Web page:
Land & Water

Session Summary

With over 16,000 desalination plants and 100 million cubic meters per day of fresh water production, desalination has become a widely used technology for municipal water supply in coastal communities of the Middle East, Southern Europe, the US and Australia.  

The main challenges currently faced by the technology are its associated energy cost and the environmental impacts from brine. The cost is much influenced by productivity and the energy cost (40-60 percent of the cost of the plant), which is decreasing through the development and upscaling of renewable energy. Although, the cost of desalinated water production may be still high, it is an important alternative and additional source of water to address global water scarcity.

Spain is a pioneer in the use of desalinated water for agriculture. Many crops can support the cost of desalinated water without a significant impact on the overall product price. Integrated agri-aquaculture farms promoted by ICBA are also testing the integration of saline water sources into the farms also with the use of salt-tolerant crops. In addition, iceberg towing from Antarctica to South Africa has been presented as a feasible solution for proving drinking water to the city of Cape Town. 

Key take home points from each speaker:

Mr Antonio Borrero described a new initiative to provide desalinated water to farmers in Morocco. Abengoa, is an international company that applies innovative technology solutions for sustainability in the infrastructures, energy and water sectors. The company is one of the largest builders of desalination facilities globally and it is part of a public-private partnership in Morocco to build a coastal desalination facility near the town of Agadir in the Chtouka Ait Baha Province. Roughly, half of the water will supply domestic users and half will go to farmers. Farmers accounted for about 2 percent of the financial investment with the rest going to governmental agencies and the private sector. Several speakers pointed out that use of desalinated water for agriculture is cost-effective for high value crops 

Mr Nicholas Sloane presented the work of Resolve Marine Group in South Africa, which is developing the iceberg towing technology. 2000 billion tons of ice falls from icebergs each year and the studies to develop the technology of iceberg towing started more than 30 years ago. The plan is being proposed as a solution to the decreasing water resources in Cape Town and utilizes the ocean current in minimizing fuel cost in towing the iceberg.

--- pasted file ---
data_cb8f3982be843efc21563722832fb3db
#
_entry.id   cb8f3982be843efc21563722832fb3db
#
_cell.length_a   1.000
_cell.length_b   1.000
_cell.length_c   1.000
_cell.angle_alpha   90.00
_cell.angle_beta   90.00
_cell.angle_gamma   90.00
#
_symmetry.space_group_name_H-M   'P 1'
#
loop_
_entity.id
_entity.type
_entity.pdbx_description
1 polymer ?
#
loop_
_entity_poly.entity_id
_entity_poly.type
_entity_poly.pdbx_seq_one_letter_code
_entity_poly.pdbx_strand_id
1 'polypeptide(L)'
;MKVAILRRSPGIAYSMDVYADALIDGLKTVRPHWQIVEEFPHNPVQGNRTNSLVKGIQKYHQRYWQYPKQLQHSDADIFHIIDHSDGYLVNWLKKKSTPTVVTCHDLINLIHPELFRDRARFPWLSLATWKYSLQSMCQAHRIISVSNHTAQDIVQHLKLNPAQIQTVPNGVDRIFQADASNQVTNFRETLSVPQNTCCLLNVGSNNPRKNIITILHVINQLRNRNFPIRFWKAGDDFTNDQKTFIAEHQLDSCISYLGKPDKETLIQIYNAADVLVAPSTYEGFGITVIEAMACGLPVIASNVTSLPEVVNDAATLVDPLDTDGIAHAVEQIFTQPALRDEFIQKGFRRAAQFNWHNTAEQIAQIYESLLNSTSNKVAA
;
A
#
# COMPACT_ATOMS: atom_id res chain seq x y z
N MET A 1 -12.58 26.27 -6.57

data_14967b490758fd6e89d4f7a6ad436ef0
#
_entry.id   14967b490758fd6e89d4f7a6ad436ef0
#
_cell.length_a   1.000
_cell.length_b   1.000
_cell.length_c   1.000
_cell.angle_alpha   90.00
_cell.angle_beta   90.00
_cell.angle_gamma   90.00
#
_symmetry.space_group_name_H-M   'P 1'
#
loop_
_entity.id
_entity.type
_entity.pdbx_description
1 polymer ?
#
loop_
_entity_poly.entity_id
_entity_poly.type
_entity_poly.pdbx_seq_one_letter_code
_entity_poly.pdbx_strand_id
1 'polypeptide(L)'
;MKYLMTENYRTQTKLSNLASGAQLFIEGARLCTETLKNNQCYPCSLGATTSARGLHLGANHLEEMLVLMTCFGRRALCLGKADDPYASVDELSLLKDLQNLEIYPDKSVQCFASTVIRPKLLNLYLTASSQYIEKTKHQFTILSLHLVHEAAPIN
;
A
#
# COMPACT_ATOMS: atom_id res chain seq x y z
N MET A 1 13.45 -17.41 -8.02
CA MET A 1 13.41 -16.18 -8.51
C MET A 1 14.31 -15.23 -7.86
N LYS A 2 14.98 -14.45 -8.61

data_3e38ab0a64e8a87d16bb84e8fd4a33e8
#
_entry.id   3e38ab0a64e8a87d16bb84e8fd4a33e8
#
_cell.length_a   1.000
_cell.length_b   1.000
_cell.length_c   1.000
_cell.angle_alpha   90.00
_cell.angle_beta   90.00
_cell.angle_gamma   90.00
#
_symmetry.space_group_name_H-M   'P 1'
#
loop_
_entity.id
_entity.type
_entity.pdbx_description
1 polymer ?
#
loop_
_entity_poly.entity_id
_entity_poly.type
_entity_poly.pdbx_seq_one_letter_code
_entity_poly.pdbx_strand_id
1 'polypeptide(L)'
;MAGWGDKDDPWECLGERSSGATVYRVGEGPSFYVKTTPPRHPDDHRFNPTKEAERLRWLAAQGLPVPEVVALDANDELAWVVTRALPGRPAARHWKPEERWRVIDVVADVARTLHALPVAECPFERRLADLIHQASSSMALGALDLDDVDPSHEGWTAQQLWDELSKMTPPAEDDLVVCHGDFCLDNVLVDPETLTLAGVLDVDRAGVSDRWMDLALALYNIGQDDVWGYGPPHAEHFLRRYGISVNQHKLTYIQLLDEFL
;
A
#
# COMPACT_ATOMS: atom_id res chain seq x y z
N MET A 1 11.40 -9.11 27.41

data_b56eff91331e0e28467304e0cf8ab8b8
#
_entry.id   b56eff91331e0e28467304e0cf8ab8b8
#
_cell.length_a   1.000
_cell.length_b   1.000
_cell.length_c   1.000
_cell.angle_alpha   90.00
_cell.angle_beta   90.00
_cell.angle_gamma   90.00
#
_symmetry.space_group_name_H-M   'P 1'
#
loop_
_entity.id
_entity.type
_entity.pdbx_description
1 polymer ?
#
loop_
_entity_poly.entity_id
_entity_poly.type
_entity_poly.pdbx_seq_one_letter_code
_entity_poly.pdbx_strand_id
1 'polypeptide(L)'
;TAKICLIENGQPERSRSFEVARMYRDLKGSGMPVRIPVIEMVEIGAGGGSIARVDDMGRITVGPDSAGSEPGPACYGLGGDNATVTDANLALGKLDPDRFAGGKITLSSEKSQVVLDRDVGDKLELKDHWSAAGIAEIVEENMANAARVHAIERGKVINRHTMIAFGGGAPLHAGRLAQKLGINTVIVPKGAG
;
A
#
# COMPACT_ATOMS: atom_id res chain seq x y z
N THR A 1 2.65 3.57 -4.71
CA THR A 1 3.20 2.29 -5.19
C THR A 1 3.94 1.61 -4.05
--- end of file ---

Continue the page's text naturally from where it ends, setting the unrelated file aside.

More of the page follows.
Mr Nikolay Voutchkov presented an overview of state-of-the-art technologies in the water desalination industry. There are currently 16,000 desalination plants worldwide delivering ~ 100M m3/day of water to satisfy 5 percent of the world’s population. Energy and financial costs of desalination have come down over the past 10 years. Reverse osmosis technology now dominates over thermal desalination. According to Mr Voutchkov, bigger is better - large-scale desalination plants are much more efficient. As of 2019, large plants can deliver water at $0.6 - $0.9/m3 consuming between 2.8 – 3.2 kWh/m³. Thermal desalination is being phased out with no new plants being built, which is seen as positive given that this technology is less efficient and has a larger environmental footprint (i.e. thermal pollution to the ocean). 

Mr Domingo Zarzo Works at Sacyr Agua, which uses a water cycle management approach. The company is making efforts to to bring desalinated water to inland farms in Spain. He noted that only 2-3 percent of desalinated water is currently being used for agriculture. However, in Spain, higher precentages (23 percent) of desalinated water are going to agriculture.  He described several plants in Spain as examples. 

Ms. Dionysia Lyra’s from ICBA based in the United Arab Emirates, discussed the center’s initiative to develop modular farms (fish, vegetables, halophile grasses, and livestock). What is novel about this system is that the intake of water to farms is brackish. The water is desalinated before being used for farming.  A big focus of ICBA’s modular farms is to find synergistic interactions between each module. For example, waste products from one part of the system (e.g. waste effluent from fish farming) is used by another parts of the system (e.g. fertilizer for crops). However, the use of salt tolerant grass and desalination of brackish waters sets this endeavor apart. Several pilot projects around the Middle East using this technology were discussed. Finding markets for salt tolerant grass was one of the future goals.